We are grateful today that he served not only Kachins: He served the Myanmar Church and the Asian Church. He was twice president of Catholic Bishops’ Conference of Burma, and served in various commissions in the Federation of Bishops Conferences of Asia.

Hailing from a poor and challenged family, Archbishop Paul attained greatness which is very difficult to emulate. He is part of the history of Kachin, Catholics and Myanmar. Today is an end of an era. He could say with a full heart: ‘Nunc Dimittis’.

He can sing with Mary his own Magnificat:

For behold, henceforth all generations shall call me blessed;

Because He who is mighty has done great things for me,

He has put down the mighty from their thrones,

and has exalted the lowly

Cardinal Charles Maung Bo of Yangon, president of the Federation of Asian Bishops Conferences. (Photo supplied)

Today I stand here also how grateful to my mentor, my spiritual father and an enduring friend. My heart is choked with sorrow, but it also sings the praise of the fatherly care with which he nourished me when I was suddenly to take up apostolic administrator and prefect apostolic in Lashio — he was my guru. In my moments of challenges, I reached out to his sage advice, calmed by his assuring words and presence. I feel his loss so much. I am indebted to him for my life’s challenges and those of my mission. He nurtured an empowering relationship with empathy with me. He showed his love in action always: Every one of my invitations for dinner was honored with grace and gratefulness. He would stay with me for private talks — with full of appreciation and guidance. He was my good shepherd — leading to green pastures. I will miss him immensely. I would always cherish every gracious moment of mutual accompaniment.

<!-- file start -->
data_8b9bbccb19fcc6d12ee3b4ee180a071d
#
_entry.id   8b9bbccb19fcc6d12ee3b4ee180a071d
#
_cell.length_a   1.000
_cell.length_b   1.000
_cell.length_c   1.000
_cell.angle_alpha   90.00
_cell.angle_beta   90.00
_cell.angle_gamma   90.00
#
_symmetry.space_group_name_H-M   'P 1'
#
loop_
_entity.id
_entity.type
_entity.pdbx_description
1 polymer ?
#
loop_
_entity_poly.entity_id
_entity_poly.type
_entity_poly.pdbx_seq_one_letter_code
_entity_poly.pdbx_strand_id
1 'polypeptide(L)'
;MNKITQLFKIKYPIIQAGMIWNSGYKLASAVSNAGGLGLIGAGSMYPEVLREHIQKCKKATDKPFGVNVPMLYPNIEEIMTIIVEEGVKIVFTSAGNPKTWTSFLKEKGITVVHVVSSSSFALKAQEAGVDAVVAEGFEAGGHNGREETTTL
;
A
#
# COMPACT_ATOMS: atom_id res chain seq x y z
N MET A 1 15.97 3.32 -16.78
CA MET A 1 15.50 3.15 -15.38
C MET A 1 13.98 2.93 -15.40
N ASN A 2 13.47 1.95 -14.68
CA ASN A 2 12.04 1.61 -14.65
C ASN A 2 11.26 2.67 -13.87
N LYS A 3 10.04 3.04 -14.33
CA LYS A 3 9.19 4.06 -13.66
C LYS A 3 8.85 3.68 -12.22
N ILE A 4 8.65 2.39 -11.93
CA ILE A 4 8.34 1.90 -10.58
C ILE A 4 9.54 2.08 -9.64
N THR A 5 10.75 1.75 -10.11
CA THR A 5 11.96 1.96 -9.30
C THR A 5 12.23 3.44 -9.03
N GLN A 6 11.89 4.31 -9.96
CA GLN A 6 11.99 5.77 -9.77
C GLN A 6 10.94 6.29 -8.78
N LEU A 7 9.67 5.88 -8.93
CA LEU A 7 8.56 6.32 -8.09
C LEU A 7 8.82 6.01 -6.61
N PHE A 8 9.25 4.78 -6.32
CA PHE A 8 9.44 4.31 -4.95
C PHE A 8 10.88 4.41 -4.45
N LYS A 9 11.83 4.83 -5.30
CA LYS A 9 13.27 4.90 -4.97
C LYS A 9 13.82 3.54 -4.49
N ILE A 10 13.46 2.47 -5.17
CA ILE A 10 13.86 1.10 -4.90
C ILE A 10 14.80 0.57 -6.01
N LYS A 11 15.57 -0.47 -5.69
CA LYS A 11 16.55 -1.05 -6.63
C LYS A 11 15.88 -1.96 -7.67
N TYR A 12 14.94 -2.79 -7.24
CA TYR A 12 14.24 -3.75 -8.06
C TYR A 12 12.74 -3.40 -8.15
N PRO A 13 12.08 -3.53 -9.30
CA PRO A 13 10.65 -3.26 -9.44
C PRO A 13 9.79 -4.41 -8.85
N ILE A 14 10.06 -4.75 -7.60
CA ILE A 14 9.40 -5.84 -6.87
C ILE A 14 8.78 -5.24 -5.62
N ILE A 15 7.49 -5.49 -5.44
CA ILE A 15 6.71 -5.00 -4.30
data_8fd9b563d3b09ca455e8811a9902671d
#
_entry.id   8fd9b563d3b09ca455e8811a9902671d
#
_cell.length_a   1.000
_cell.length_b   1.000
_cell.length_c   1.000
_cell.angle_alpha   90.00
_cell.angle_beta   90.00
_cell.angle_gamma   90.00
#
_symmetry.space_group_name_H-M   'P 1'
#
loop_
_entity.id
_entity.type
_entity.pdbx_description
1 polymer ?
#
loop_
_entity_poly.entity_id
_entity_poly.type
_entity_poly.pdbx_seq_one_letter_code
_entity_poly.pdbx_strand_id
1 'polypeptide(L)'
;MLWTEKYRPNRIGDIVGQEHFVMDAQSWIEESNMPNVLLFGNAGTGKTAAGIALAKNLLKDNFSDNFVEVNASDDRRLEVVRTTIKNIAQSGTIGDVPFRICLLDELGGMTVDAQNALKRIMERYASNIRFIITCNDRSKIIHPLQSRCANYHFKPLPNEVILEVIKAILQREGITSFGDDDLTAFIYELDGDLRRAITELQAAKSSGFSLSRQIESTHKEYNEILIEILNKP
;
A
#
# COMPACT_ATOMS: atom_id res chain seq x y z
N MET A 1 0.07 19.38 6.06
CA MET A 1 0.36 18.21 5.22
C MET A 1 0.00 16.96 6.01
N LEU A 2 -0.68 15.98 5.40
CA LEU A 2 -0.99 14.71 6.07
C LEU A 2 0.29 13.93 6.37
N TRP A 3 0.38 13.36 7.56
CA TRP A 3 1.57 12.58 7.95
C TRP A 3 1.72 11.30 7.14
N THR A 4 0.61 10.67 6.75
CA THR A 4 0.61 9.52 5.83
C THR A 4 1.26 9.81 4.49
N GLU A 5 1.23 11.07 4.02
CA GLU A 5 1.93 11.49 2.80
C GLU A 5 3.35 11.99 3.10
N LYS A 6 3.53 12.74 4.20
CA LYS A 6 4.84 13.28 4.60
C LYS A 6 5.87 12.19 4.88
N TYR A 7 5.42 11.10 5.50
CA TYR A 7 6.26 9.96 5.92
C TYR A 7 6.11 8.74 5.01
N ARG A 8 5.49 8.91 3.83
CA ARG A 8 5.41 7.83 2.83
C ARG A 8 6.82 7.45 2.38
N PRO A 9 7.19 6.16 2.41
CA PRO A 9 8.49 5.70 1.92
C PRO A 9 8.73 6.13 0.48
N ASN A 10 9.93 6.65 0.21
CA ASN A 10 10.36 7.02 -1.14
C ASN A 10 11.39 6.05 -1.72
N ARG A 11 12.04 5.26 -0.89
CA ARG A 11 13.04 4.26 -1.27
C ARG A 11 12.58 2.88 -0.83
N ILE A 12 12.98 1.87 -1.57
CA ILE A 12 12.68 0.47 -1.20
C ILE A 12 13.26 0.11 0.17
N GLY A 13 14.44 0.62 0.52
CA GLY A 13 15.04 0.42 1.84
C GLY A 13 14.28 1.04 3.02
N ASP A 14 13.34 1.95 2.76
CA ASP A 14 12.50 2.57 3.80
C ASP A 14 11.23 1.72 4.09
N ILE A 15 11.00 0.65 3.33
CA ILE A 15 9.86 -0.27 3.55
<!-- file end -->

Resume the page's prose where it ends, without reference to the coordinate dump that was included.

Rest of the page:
I am sure he would continue to be our pastor beyond this world, interceding for all Kachins and Catholics for peace and prosperity. His heart would continue to beat for every one of us gathered here to bid farewell to him. He would join the great company of saints, where the Lord will welcome with the words:

“Well done, good and faithful servant! You have been faithful with small things; I will put you in charge of big things. Come and share your master’s happiness!” (Mathew 25:23)

Farewell our dearest shepherd!

My last encounter was on Friday night. He was already unconscious. I spoke through the phone for 20 minutes. I knew he was unconscious. I was not sure his ears were listening. But since Archbishop Paul always listened with his heart and responded with love in life, he would have listened to my last words with his heart. I am sure he wished me and all of us well.

Death is a transition to eternal life; those who believe in Jesus, do not die, they rise to Christ. Archbishop Paul has reached his destiny. We will meet him as we live with his grace-filled memory and legacy.

Till that heavenly encounter happens in the presence of the almighty, it is our tear-filled farewell.

In the name of the living God the Father, the grace of the redeeming love of Jesus and the empowering presence of Holy Spirit. Amen.

Charles Bo is the president of Federation of Asia Bishops’ Conferences (FABC) and the archbishop of Yangon, Myanmar.

Archbishop Paul died on Oct. 24. He was 81 years of age.